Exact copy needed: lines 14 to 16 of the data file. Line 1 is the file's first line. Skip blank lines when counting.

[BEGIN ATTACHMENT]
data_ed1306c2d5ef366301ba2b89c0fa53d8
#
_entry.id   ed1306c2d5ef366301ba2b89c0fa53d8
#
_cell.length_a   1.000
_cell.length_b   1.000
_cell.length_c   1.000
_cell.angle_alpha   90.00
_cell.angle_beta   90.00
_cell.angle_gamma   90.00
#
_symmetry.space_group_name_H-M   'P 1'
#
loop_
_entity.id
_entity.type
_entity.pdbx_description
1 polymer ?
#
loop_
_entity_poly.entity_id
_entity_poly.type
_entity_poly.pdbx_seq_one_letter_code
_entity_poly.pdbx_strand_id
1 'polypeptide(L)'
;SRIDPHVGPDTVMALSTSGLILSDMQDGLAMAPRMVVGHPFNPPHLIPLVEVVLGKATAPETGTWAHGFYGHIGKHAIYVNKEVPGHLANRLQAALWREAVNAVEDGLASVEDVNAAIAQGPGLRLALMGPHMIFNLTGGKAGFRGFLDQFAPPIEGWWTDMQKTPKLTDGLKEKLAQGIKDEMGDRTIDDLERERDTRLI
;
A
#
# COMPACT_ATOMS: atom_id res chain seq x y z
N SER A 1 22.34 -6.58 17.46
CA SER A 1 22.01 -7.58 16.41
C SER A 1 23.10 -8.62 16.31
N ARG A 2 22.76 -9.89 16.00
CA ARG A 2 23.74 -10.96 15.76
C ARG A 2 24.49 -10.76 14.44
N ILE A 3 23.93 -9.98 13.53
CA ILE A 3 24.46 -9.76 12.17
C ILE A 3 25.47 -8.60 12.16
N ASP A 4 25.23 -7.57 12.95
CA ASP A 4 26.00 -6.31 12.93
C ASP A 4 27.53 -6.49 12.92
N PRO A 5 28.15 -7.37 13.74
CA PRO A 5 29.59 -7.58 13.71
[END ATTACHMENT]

loop_
_entity.id
_entity.type